We’ve been learning the art form of roasting the coffee ourselves. We feel that it’s important to vertically integrate. One of the models we’ve looked at is the Kona coffee model. They’ve been successful growing in an area that has high labor costs by producing their own coffee on the farm, not only growing it, but also processing it and post-havesting and roasting it, including doing farm tours and selling their coffee from the farm. That’s been a very successful model. So we think with the Kona model and the interest in farm tours – like some of the wineries have in Santa Barbara – that type of hybrid approach is going to be a successful model for coffee in the Santa Barbara region.
If people come to visit your farm, is there a room to try your product?
We’re putting in the infrastructure now for a bar in the shed for something like that. I already give coffee tours for the production side where you can come, walk around, see the orchards, depending on the time of year. Last year we did some farm tours with people who were picking, and getting involved in some of the processing, and tasting our coffee. That’s part of our future business model, to allow for coffee tours. You can go to our website and see what dates you can do, pay for the tour and come on up so we can educate them on coffee. It’s amazing to see the amount of interest.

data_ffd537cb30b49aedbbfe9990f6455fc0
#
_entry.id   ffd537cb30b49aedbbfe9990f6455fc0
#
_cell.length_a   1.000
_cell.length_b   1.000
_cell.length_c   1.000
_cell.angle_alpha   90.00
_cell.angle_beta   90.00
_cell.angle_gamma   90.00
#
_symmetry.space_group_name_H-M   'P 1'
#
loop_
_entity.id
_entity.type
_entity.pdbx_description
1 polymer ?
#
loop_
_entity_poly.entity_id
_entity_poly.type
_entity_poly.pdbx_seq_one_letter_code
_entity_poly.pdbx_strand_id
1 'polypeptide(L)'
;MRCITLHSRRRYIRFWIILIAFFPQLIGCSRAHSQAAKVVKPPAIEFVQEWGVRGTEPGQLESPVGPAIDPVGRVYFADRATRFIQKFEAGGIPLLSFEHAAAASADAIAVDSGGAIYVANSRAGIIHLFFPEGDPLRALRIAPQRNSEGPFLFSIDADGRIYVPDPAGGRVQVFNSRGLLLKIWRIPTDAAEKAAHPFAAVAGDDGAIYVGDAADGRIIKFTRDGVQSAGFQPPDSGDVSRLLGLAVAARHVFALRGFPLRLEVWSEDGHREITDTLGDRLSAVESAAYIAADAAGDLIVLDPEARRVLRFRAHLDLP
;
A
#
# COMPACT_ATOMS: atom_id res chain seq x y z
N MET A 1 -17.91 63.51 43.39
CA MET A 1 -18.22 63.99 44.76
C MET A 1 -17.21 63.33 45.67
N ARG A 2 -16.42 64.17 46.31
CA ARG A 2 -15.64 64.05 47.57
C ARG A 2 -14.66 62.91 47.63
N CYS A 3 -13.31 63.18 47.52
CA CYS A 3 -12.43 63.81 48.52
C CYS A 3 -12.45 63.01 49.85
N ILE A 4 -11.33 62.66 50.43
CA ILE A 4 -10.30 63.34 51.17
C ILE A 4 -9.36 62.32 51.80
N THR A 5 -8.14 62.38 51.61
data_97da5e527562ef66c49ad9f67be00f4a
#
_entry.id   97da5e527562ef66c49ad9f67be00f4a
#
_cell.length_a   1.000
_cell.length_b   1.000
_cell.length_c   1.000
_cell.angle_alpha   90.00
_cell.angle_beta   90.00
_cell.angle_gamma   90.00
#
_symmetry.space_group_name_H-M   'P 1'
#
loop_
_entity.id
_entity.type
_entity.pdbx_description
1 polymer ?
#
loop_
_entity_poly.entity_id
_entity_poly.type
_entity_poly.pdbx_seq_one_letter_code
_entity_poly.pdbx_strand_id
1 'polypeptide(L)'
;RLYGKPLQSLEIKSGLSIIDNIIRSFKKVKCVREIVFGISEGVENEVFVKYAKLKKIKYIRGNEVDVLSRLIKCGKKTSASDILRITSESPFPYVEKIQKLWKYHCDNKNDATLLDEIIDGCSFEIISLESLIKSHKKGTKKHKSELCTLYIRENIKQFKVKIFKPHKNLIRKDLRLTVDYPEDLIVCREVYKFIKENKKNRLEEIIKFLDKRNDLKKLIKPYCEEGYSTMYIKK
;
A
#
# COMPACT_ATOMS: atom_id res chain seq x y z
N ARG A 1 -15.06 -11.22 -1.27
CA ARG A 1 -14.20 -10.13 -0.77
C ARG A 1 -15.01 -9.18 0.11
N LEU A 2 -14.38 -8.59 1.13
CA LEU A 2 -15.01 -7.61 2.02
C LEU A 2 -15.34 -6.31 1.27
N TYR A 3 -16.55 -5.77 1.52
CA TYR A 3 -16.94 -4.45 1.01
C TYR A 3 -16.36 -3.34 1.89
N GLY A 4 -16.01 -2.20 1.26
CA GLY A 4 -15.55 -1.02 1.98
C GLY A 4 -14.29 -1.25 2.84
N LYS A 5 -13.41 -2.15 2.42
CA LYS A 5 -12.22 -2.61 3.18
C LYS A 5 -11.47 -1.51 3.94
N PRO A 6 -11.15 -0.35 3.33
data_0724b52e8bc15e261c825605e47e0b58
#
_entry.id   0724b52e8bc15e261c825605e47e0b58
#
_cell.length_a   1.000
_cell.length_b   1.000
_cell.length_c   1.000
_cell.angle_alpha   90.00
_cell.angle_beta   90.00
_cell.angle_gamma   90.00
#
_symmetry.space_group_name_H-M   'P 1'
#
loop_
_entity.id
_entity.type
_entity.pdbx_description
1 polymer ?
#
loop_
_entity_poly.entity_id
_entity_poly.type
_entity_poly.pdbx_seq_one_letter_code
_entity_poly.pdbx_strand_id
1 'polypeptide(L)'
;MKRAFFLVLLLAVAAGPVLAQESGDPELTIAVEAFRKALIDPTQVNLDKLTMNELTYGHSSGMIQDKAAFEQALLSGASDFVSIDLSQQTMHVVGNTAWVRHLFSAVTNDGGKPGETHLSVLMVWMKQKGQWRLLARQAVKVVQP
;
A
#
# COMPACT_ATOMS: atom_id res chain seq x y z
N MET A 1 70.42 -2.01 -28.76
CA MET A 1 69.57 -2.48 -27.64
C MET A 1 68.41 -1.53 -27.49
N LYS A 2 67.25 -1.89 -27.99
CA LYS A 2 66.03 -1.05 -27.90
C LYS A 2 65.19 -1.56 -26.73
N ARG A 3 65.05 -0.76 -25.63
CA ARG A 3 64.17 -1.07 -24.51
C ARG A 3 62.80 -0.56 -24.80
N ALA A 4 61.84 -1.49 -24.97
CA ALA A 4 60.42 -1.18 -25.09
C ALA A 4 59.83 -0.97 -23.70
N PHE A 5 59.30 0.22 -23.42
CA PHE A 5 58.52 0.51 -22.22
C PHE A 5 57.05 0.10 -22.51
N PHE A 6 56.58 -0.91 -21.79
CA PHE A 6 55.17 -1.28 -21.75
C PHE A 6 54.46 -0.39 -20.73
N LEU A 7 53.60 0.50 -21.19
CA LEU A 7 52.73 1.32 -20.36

Would you say that you have any mentors in terms of growing, roasting and processing coffee?
Yeah. Well, I’ve always had Mark Gaskell, who’s at the UC Farm Extension. He’s probably one of those individuals who introduced the California blueberry, that’s now widely grown. He’s been one of the motivators and specialty crop advisors. I’ve had some good advice from Price Pearson from Panama. He has Hacienda La Esmeralda coffee, which is one of the most widely respected coffee beans in the world. He does the Geisha coffee, so he’s visited the farm and offered his input. Those are kind of our two leading motivators. There’s a world of information out there. Like anything in an art form and agriculture, it’s all about keep on trying, keep on improving. So that’s where we’re at.
How did you decide which varietals to plant?
It all came back to Mr. Gaskell and Mr. Price on what varieties they recommended and offered. Mark Gaskell went to an El Salvador research station and got some of the best varieties, as well as we’re taking seeds off the successful plants that we see here. They’re Arabica Cattura and Arabica Typicas were what we first started with, but now we’ve expanded into Pacas, Cattura Amarillo. We also have some Leroy and some other varieties that I might do more in the long range, but we’ll see what varieties do well. We’ve talked to some of the researchers here in California, what do you think will be the best chance? Probably some of the highland varieties will do better in colder climates. That will be a driving factor.
Is there an equivalent climate where coffee is grown around the world?